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Like the Christmas stocking and the Mars Bar, the humble goodie bag has been subjected to a super-sizing in recent years. In 2001, the take-home for Oscars performers and presenters was said to be worth $10,000 – now, Hollywood’s finest are lugging home $100,000-worth of goodies. Sponsors reckon that the thousands of dollars are well worth the outlay if even one of their products ends up on a red carpet. Goodie bags aren’t generosity, they’re business.
So before you blow your budget on high-end grooming products, ask yourself what you’re hoping to achieve with your goodie bag. You’ve enticed guests to your event, you’ve delivered your key messages during the course of it, now what kind of impression do you want to leave them with?
The best bags contain a mixture of practical and luxury items. The treats are the easy bit. Everyone loves a good bottle of wine, a box of handmade chocolates, designer toiletries or accessories (careful not to be too male- or female-centric if you’re giving everyone the same bag), but a more unusual offering that’s relevant to your event will leave a lasting impression. For inspiration, check out the corporate gifts selection at squaremeal.co.uk/gifts as well as the gift sections of online shops like Oliver Bonas and Not On the High Street for quirkier ideas. As with any good gift, a bit of thought goes a long way, even if your budget doesn’t. We always appreciate a bottle of water, a light snack and some reading material for the schlep home.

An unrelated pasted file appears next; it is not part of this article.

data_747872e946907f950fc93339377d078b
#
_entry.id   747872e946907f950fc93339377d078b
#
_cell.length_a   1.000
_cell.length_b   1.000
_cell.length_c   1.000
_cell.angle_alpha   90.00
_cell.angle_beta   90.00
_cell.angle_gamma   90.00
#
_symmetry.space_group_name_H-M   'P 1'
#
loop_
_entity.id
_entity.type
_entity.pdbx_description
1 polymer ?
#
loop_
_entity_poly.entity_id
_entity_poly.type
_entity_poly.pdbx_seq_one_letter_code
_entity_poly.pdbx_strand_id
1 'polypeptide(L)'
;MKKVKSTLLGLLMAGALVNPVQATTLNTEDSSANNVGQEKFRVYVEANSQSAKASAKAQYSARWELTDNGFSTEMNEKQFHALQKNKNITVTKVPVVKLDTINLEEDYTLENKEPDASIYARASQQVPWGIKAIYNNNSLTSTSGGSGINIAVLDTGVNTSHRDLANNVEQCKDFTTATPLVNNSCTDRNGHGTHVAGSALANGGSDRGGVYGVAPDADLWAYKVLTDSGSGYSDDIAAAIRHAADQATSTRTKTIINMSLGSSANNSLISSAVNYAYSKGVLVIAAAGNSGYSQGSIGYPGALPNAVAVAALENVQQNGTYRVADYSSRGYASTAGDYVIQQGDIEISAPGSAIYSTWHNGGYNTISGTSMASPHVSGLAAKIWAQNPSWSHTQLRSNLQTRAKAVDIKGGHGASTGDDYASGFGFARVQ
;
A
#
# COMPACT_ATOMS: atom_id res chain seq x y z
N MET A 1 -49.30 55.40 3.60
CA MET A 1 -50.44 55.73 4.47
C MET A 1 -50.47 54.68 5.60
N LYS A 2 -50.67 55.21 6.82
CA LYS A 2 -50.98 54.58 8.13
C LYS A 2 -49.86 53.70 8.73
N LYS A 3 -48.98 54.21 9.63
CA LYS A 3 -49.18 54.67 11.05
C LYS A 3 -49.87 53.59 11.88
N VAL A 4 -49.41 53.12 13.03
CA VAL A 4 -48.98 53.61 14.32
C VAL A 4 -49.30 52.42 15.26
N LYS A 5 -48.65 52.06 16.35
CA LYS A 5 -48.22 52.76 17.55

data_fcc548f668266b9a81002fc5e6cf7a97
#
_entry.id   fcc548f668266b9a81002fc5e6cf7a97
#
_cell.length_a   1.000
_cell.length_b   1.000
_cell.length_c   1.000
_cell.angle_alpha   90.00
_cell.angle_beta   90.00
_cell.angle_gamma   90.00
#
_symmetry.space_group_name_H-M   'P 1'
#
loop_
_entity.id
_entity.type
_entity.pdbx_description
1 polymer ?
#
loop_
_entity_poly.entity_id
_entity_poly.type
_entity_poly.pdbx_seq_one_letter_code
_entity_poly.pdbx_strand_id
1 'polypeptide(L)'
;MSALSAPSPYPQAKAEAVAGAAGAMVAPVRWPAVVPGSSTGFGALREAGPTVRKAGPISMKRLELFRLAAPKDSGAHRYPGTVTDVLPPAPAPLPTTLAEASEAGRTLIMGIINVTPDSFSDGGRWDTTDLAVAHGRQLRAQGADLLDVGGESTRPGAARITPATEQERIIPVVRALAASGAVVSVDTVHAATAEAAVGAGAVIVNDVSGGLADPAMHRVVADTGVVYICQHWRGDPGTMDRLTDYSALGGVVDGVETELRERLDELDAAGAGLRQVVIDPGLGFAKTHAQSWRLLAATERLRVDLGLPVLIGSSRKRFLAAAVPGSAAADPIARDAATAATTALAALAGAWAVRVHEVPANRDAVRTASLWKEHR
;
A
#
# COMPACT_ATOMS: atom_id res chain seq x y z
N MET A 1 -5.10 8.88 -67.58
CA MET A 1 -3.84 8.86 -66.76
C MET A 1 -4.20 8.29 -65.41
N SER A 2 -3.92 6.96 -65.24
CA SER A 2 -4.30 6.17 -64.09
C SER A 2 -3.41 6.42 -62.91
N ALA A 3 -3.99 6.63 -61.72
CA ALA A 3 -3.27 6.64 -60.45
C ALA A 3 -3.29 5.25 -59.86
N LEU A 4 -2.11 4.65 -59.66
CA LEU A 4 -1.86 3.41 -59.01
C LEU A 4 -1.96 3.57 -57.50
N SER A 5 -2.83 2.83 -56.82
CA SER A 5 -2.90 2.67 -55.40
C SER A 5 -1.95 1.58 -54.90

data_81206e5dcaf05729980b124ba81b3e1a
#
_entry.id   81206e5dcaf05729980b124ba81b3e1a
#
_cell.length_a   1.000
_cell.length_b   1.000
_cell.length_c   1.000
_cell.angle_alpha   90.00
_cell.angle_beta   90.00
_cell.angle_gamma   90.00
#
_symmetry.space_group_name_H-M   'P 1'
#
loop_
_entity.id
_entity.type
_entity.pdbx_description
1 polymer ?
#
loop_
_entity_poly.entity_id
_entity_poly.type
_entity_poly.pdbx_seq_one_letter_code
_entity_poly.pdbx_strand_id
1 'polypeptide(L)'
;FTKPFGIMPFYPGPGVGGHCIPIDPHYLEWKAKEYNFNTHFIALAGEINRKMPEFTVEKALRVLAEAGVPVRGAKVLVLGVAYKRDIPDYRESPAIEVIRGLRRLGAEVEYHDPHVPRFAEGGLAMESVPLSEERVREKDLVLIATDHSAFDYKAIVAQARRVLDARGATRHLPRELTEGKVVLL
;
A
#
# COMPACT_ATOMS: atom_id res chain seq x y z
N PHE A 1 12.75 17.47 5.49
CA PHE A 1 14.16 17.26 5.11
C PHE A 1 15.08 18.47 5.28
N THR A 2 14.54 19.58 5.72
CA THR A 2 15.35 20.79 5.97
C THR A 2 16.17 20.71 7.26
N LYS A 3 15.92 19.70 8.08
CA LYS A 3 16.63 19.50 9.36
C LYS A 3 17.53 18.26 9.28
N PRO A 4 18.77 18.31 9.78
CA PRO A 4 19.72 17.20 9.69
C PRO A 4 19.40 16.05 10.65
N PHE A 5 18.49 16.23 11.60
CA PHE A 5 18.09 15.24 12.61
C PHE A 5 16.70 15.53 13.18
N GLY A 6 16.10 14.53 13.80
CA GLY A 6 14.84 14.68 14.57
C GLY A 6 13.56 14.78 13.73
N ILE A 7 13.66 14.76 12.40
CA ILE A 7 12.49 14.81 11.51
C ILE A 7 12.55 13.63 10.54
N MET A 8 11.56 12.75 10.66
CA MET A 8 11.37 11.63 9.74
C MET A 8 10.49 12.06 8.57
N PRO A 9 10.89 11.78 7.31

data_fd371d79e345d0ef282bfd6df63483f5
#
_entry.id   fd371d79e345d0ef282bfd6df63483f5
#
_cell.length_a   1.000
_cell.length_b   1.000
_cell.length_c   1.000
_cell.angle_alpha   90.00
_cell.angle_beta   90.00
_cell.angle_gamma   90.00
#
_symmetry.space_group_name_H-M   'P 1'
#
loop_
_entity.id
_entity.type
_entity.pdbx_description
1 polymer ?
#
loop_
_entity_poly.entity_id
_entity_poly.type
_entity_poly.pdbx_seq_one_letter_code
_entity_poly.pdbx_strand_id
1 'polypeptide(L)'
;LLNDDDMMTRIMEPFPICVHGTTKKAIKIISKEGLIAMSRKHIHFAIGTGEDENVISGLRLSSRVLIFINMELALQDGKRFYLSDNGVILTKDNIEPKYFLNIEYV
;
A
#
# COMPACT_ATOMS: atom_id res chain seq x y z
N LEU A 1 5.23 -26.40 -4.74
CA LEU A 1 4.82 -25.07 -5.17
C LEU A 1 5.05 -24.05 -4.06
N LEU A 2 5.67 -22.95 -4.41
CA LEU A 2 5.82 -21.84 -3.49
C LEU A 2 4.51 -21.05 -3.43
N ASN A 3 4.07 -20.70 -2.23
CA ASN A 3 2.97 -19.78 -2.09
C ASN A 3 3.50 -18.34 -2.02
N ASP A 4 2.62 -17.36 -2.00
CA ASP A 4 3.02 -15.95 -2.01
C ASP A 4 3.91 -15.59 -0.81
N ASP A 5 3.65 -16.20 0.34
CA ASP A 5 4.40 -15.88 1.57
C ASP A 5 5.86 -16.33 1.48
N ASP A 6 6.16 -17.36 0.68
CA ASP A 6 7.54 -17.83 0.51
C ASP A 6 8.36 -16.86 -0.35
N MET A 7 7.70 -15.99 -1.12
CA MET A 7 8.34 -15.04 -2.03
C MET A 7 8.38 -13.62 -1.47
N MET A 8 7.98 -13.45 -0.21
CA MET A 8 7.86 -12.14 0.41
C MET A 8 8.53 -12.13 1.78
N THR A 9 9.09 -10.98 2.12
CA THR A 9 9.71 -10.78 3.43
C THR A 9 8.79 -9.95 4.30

The business end of your goodie bag is trickier to get right. The offering should be relevant and practical rather than branded and boring. Keyrings, stressballs and paperweights emblazoned with your company logo all fall into the latter category. So if you do want to give branded gifts, think about something that people will use in spite of the branding (let’s be realistic). A bottle opener, mini umbrella or travel adaptor is much more practical – and if you can find something that links with the theme of your event, all the better.
Chances are you’ll also want to send some information home with departing guests – a branded USB stick is a good way to do this. Not only is it more useful, eco-friendly and less likely to be jettisoned on the way home than wads of paper, your guests will also use it long after the event. Don’t just splurge down reams of information – think about what guests will want to know post-event. It’s a good move to make sure your suppliers are represented, even if it’s just a list of contact information.
Finally, there’s the bag itself. Canvas bags are the current fashion, and you’ll hear no complaints from us – they’re always useful to have around, especially if branding is subtle. Surprisingly, they’re not much more costly to produce than paper gift bags and have a far longer shelf life. On the other hand, if you’re hoping to meet the expectations of any red carpet regulars, you might be best advised to offer them a suitcase.
This article was first published in Square Meal Venues & Events Guide 2013.